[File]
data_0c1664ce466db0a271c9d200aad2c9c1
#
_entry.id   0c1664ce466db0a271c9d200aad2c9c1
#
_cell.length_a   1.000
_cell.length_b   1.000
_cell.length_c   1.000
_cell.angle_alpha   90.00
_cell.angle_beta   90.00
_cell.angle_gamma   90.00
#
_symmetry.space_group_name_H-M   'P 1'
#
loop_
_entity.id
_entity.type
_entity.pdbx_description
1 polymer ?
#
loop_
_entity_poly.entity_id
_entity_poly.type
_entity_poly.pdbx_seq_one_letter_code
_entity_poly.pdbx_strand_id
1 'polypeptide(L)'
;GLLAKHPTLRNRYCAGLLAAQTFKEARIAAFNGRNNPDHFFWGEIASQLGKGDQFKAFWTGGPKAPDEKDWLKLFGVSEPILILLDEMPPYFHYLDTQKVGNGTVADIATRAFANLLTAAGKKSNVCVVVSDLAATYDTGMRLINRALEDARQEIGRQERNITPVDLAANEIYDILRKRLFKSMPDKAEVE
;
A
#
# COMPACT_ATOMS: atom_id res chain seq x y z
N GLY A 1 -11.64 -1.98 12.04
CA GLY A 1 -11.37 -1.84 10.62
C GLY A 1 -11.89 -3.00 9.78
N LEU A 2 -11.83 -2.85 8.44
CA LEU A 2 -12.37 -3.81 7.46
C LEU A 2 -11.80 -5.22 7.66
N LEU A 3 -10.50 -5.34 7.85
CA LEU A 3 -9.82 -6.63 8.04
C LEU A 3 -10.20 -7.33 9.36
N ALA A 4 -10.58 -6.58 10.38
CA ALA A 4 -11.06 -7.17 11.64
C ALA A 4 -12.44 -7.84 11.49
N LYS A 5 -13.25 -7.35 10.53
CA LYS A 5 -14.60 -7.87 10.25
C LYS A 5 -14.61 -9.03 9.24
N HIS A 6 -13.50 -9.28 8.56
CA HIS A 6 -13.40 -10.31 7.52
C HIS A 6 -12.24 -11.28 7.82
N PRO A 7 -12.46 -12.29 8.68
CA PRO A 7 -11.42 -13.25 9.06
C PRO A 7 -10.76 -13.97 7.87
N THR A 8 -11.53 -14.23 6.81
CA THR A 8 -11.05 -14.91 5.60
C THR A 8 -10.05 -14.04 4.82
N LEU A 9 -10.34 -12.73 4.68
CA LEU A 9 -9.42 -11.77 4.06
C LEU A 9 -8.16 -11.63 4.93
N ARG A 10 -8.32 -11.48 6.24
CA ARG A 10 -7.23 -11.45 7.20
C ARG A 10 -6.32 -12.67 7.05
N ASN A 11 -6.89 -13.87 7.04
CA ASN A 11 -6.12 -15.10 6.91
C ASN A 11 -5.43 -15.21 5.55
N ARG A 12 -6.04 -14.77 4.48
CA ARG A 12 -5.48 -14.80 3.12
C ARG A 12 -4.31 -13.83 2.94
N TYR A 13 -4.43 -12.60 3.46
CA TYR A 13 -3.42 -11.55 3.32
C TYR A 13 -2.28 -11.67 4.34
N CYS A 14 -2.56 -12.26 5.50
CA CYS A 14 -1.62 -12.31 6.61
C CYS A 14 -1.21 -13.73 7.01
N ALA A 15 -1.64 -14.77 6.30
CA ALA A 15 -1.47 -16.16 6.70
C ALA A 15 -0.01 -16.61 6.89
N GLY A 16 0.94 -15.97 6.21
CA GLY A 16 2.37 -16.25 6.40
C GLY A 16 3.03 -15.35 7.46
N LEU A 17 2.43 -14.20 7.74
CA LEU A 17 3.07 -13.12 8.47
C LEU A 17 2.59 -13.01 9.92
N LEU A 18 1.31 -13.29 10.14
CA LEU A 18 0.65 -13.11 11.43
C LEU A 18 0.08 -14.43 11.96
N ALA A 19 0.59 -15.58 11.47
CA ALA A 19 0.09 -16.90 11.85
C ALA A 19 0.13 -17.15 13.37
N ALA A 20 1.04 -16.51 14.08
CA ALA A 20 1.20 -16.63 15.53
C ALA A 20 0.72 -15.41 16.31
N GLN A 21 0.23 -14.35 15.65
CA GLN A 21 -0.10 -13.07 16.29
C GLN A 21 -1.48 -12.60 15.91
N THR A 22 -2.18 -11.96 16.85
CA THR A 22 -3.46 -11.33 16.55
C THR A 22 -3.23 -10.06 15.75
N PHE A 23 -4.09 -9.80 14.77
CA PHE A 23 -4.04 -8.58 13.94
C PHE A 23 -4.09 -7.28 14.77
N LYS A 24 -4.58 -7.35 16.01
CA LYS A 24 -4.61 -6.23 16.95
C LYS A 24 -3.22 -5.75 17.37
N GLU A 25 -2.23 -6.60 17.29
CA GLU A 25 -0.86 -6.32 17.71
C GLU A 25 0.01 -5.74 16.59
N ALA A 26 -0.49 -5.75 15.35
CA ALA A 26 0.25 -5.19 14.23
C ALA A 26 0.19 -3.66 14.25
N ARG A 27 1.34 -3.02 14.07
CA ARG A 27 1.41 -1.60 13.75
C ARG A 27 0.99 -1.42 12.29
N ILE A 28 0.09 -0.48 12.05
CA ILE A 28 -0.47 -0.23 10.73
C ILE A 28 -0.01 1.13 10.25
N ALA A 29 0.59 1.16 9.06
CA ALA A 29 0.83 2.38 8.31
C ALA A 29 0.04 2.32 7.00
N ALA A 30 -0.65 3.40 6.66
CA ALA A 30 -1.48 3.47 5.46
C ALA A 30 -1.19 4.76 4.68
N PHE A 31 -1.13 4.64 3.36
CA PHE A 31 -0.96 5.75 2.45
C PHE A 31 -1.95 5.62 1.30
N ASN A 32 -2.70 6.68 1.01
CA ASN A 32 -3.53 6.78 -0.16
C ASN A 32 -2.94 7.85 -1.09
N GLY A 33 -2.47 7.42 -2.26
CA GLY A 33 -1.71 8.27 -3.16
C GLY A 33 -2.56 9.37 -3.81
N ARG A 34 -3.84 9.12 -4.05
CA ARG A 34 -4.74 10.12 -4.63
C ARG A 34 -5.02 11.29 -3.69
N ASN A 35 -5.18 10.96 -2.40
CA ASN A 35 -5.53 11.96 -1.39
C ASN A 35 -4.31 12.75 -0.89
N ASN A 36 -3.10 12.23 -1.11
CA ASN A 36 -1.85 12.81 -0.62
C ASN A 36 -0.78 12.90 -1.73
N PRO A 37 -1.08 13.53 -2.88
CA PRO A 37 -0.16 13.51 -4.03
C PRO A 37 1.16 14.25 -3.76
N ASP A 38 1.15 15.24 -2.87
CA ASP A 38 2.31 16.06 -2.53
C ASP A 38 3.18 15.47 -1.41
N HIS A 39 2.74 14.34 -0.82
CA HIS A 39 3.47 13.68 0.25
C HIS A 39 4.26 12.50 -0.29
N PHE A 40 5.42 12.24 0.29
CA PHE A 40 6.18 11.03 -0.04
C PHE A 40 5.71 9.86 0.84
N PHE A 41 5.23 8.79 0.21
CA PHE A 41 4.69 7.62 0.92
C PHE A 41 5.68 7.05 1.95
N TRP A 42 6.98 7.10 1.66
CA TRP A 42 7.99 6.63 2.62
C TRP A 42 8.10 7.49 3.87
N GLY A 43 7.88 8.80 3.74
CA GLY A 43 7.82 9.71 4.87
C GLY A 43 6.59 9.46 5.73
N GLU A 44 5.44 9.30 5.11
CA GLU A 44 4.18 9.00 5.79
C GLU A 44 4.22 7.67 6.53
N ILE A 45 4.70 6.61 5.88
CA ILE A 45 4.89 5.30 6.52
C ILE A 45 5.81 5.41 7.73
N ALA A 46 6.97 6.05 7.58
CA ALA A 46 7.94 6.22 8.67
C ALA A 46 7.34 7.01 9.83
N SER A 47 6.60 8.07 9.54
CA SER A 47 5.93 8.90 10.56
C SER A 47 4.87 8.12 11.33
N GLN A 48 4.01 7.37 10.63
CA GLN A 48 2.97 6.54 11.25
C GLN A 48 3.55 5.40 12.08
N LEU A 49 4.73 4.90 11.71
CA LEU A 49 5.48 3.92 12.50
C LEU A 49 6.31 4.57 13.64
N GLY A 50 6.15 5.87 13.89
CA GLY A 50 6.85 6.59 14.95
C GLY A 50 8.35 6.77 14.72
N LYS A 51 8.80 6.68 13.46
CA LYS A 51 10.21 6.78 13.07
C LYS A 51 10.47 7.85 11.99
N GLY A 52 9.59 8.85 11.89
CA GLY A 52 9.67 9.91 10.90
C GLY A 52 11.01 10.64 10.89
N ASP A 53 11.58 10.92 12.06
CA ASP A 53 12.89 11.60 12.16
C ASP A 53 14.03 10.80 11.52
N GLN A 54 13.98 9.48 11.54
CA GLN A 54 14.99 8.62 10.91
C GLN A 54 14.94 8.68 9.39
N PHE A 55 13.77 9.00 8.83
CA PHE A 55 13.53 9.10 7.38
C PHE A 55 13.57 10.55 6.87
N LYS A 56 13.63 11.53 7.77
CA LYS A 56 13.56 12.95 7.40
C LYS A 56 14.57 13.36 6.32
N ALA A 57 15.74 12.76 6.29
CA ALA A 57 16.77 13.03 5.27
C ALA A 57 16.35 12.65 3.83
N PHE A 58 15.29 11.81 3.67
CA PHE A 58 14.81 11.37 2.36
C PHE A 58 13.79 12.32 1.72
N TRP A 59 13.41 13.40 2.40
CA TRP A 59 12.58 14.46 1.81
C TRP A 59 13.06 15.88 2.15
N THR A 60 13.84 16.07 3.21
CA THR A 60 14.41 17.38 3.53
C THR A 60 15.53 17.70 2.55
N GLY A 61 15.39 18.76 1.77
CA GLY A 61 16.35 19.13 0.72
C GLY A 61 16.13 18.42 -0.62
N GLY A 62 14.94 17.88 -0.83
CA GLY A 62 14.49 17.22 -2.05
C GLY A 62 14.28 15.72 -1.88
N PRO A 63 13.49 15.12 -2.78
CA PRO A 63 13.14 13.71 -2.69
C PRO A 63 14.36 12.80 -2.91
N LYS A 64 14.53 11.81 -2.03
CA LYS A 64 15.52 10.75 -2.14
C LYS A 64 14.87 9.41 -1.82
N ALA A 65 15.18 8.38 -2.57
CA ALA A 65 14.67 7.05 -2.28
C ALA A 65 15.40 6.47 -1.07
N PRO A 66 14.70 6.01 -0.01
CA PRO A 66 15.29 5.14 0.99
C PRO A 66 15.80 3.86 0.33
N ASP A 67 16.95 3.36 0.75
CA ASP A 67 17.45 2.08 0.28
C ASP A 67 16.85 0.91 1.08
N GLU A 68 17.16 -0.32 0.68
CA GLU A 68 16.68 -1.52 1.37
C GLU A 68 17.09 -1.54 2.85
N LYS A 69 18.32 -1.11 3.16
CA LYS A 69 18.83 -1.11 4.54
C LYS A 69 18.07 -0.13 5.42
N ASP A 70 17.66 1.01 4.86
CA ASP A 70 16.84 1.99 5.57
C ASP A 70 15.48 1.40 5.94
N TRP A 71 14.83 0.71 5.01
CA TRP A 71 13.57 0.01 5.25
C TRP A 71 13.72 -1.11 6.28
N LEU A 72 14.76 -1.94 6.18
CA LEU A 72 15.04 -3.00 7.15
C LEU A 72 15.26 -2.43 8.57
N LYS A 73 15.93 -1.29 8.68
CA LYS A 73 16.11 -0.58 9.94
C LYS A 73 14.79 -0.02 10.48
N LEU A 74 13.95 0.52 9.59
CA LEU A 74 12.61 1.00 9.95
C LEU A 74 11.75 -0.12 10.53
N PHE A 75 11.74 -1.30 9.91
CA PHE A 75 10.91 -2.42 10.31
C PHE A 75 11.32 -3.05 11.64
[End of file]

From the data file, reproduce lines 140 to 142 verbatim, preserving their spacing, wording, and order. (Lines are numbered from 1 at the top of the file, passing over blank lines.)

CA PRO A 37 -0.16 13.51 -4.03
C PRO A 37 1.16 14.25 -3.76
N ASP A 38 1.15 15.24 -2.87